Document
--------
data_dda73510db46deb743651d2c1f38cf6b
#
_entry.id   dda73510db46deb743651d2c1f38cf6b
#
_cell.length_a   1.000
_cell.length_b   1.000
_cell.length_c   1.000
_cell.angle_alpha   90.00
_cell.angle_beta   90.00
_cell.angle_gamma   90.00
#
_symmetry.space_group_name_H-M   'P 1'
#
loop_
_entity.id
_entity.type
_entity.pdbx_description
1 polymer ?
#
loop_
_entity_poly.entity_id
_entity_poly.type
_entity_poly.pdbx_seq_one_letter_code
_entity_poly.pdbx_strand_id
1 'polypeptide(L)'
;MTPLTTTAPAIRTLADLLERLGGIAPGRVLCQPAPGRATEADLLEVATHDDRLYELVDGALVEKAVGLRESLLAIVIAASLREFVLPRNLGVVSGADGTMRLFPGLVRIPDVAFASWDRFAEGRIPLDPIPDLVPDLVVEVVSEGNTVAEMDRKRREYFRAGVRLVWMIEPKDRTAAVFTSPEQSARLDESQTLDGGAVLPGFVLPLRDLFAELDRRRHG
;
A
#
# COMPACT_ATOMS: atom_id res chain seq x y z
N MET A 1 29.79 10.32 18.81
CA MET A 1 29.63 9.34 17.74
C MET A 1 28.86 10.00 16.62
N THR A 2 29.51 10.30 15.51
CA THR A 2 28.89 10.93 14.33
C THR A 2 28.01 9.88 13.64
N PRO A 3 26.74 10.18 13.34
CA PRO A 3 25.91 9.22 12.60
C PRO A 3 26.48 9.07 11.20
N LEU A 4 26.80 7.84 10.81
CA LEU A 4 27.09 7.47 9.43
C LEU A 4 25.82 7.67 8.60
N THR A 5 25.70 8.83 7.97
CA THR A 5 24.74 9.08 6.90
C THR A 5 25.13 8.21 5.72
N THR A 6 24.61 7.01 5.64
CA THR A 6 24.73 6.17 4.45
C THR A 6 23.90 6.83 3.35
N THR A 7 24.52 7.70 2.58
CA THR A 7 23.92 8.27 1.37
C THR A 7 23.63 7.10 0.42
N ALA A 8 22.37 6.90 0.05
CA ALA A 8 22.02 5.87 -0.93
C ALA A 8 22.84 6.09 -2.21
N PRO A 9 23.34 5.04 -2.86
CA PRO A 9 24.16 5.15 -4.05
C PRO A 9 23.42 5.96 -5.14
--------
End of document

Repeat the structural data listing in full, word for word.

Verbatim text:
data_dda73510db46deb743651d2c1f38cf6b
#
_entry.id   dda73510db46deb743651d2c1f38cf6b
#
_cell.length_a   1.000
_cell.length_b   1.000
_cell.length_c   1.000
_cell.angle_alpha   90.00
_cell.angle_beta   90.00
_cell.angle_gamma   90.00
#
_symmetry.space_group_name_H-M   'P 1'
#
loop_
_entity.id
_entity.type
_entity.pdbx_description
1 polymer ?
#
loop_
_entity_poly.entity_id
_entity_poly.type
_entity_poly.pdbx_seq_one_letter_code
_entity_poly.pdbx_strand_id
1 'polypeptide(L)'
;MTPLTTTAPAIRTLADLLERLGGIAPGRVLCQPAPGRATEADLLEVATHDDRLYELVDGALVEKAVGLRESLLAIVIAASLREFVLPRNLGVVSGADGTMRLFPGLVRIPDVAFASWDRFAEGRIPLDPIPDLVPDLVVEVVSEGNTVAEMDRKRREYFRAGVRLVWMIEPKDRTAAVFTSPEQSARLDESQTLDGGAVLPGFVLPLRDLFAELDRRRHG
;
A
#
# COMPACT_ATOMS: atom_id res chain seq x y z
N MET A 1 29.79 10.32 18.81
CA MET A 1 29.63 9.34 17.74
C MET A 1 28.86 10.00 16.62
N THR A 2 29.51 10.30 15.51
CA THR A 2 28.89 10.93 14.33
C THR A 2 28.01 9.88 13.64
N PRO A 3 26.74 10.18 13.34
CA PRO A 3 25.91 9.22 12.60
C PRO A 3 26.48 9.07 11.20
N LEU A 4 26.80 7.84 10.81
CA LEU A 4 27.09 7.47 9.43
C LEU A 4 25.82 7.67 8.60
N THR A 5 25.70 8.83 7.97
CA THR A 5 24.74 9.08 6.90
C THR A 5 25.13 8.21 5.72
N THR A 6 24.61 7.01 5.64
CA THR A 6 24.73 6.17 4.45
C THR A 6 23.90 6.83 3.35
N THR A 7 24.52 7.70 2.58
CA THR A 7 23.92 8.27 1.37
C THR A 7 23.63 7.10 0.42
N ALA A 8 22.37 6.90 0.05
CA ALA A 8 22.02 5.87 -0.93
C ALA A 8 22.84 6.09 -2.21
N PRO A 9 23.34 5.04 -2.86
CA PRO A 9 24.16 5.15 -4.05
C PRO A 9 23.42 5.96 -5.14